The Indian Economy Blog

March 24, 2007

Fanatics and Development

Filed under: Basic Questions — Atanu Dey @ 3:00 pm

Hopeless ignorant masses need some sort of refuge. In many materially and culturally impoverished parts of that world, religious fanaticism affords that refuge. Monotheistic intolerant faiths such as Christianity and Islam are a necessary but not a sufficient condition for evoking the fanatical response. Combine a dangerous belief in a homicidal cruel monomaniacal god with general cultural and material poverty, and you have the perfect recipe for generalized murderous violence. Although the advanced industrialized countries are nominally Christian, their general prosperity moderates their belief in the monotheistic Christian god. But in many parts of the globe, a combination of Islam and material deprivation invariably results in headline grabbing violence.

Extreme attachment to an ideology or cause can perhaps explain the violence associated with such seemingly diverse fields such as movies and cricket. I find it inconceivable that reasonable people would fly into a murderous rage killing people and vandalizing property at the death of a movie idol, as happened when a south Indian movie star (Rajkumar) died of old age. Or consider the murder and mayhem that followed the publication in Denmark of caricatures of another idol of the Islamic world, Mohammed. The operative word is “idol” and the worshipping by the unwashed masses is not restricted to just the traditional monotheistic religions. Cricket serves equally well.

My distaste for cricket (which I wrote about here) arises from the same apathy I have towards the mindless worshipping of idols by the masses. I am pondering this general phenomenon of fanatical worship because of the recent suspected (and most likely true) murder of the Pakistani cricket coach Woolmer in Jamaica. The team lost, some fans called for the murder of the coach, and within a day of the defeat, the coach was dead. Shocking? Not really considering the incredible fanaticism of the fans. That the word “fans” is derived from “fanatics” is instructive.

“Woolmer used to tell stories of the fanaticism of subcontinental fans who would wait at a train station at some dusty township at 3am just to see a train carrying Indian great Sachin Tendulkar flash by, in a land where every avenue of life is magnified in the extreme.” [Source.]

It’s the economics, stupid. Great masses of people follow the game on TV and radio. That attracts not just advertisers of soaps and sodas, but bookies and bureaucrats also. With millions of dollars at stake, match-fixing is a predictable outcome. Finally the meta-game of money and jingoism results in senseless murder and random acts of mob violence.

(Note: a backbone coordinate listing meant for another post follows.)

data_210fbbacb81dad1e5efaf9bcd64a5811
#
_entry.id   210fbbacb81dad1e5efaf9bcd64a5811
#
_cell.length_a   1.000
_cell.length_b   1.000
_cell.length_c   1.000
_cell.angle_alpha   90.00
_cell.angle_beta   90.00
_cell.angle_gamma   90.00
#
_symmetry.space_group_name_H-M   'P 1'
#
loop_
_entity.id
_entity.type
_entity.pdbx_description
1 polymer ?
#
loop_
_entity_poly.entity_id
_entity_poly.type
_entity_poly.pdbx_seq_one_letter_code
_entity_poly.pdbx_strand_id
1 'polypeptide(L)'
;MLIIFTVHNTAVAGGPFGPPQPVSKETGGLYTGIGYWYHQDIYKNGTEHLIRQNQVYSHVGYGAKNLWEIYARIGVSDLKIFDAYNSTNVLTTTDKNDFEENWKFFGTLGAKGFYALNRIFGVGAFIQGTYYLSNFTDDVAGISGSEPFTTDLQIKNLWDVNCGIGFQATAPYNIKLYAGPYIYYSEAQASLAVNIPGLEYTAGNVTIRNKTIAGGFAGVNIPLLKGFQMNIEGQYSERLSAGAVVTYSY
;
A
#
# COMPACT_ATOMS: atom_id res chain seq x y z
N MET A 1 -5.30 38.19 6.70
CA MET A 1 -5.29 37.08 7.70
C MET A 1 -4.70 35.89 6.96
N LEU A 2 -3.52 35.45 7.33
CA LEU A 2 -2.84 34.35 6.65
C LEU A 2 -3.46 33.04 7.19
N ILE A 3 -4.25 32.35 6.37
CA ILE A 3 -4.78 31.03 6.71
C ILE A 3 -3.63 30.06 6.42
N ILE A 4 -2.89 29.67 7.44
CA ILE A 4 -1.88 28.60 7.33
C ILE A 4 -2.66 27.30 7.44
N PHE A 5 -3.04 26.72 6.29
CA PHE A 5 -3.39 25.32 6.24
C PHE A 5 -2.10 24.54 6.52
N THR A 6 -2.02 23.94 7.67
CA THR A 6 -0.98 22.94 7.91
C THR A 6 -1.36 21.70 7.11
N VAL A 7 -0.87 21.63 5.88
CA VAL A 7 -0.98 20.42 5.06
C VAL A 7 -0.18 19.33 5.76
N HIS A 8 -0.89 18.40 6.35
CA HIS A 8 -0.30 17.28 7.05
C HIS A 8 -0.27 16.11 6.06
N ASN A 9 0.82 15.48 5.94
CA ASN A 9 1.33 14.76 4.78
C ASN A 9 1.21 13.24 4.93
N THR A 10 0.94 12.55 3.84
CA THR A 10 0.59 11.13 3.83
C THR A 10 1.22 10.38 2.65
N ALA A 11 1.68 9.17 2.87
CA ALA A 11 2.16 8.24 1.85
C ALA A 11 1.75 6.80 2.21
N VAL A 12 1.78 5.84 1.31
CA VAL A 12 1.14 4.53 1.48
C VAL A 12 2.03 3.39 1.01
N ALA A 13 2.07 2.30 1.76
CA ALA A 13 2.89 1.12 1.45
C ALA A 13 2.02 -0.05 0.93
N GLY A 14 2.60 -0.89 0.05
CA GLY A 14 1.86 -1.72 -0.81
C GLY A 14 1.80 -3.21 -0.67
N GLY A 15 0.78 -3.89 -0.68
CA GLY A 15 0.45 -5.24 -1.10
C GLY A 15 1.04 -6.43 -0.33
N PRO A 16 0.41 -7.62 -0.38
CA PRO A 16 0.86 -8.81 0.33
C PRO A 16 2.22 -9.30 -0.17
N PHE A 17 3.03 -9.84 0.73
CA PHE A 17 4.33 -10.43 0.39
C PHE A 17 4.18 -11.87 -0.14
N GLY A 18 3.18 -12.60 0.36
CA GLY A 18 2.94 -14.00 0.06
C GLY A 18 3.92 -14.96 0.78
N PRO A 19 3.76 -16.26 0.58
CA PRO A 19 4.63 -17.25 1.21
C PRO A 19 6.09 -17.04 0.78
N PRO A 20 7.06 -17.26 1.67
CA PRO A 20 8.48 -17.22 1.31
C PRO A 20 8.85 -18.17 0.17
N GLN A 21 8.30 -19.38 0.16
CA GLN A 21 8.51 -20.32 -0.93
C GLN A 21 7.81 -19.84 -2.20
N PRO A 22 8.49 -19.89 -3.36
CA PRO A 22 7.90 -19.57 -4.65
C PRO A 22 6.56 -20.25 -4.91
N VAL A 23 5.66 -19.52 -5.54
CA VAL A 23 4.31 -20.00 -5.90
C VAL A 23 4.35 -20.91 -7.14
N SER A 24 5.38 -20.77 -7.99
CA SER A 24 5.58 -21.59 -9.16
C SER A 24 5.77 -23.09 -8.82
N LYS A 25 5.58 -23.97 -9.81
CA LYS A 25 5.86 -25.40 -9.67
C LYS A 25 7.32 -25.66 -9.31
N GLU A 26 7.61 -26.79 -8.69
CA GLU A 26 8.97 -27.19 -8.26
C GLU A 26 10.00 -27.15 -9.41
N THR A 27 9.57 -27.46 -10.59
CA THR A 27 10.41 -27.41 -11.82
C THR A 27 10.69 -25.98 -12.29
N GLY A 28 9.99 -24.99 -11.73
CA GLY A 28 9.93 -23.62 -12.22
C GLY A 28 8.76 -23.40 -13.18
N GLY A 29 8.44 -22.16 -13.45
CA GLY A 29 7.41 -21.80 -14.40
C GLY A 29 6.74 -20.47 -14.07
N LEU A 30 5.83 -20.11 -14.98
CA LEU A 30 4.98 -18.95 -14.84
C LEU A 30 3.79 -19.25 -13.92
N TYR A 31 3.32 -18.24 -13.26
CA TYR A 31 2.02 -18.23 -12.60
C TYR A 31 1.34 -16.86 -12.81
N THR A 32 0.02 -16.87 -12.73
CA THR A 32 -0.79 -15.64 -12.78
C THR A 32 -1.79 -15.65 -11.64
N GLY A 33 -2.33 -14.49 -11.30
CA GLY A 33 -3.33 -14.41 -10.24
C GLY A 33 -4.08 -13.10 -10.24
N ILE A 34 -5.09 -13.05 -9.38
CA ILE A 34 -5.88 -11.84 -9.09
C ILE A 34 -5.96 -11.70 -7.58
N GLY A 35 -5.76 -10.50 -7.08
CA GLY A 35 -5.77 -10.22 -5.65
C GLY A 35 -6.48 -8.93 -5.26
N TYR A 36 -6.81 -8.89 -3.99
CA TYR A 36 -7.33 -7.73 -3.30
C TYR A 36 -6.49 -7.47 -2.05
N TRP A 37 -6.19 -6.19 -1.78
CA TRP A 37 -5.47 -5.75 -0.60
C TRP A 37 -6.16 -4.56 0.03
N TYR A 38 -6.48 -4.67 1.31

No, no, it’s the religious zeal, stupid. Rootless individual identity seeks to tie itself to some group with a large following, whether Scientology, Islam, cricket, movie star—the details are not important. It is primitive tribalism, a drive to be part of something that is much larger than oneself, a drive to belong to a group and thus inherit some of the power of that group.

No, no, it’s the combination of economics and religious fanaticism, stupid. Material poverty coupled with cultural poverty (which manifests itself as a fanatical devotion to an ideology) give rise to the observed phenomenon of violence. Take away either of the two ingredients, and you don’t get cooked. Civilized cultures (Jains and Buddhists, for example) no matter how materially deprived do not descend to mass murder. Similarly, materially rich but still nominally Christian societies do not indulge in generalized violence within their own societies.

I think that I like the last conjecture the best. Is there a way out?

It is trivially true that if you are too busy building stuff, you don’t have too much time to go around destroying things. Conversely, if you are fully invested in destroying stuff, you have little inclination to build things. Now if enough people in a society are busy breaking, not much stuff gets built. Lack of stuff leads to material deprivation and then if an evil ideology is handy, it leads to more destruction. Society is then locked into a low level equilibrium, or vicious cycle.

To nudge the system out of this trap of religious fanaticism and material poverty, there are three possible ways: 1) Get rid of intolerant religions; 2) Provide a way out of material poverty; 3) Get rid of both the intolerant religion and provide a way out of poverty.

You cannot get rid of intolerant religions. There are too many followers. So options 1 and 3 are ruled out. The middle option is the only one we have. I suspect that people who are comfortable at home rarely go out rioting in the streets. That option is also attractive because when people become rich, they have the means to fulfill the natural human desire to become educated, and when they are educated (in the broadest sense of the word), they naturally discard mindless ideologies. Another way to put it would be to say that people move up Maslow’s ladder.

I have an uncommon attachment to the notion that stuff matters. If you have stuff, you have the precondition for moving up the ladder. Given enough stuff, you can do whatever you want to do. If you don’t have stuff, you can’t do squat. (See “The Importance of Producing Stuff“.)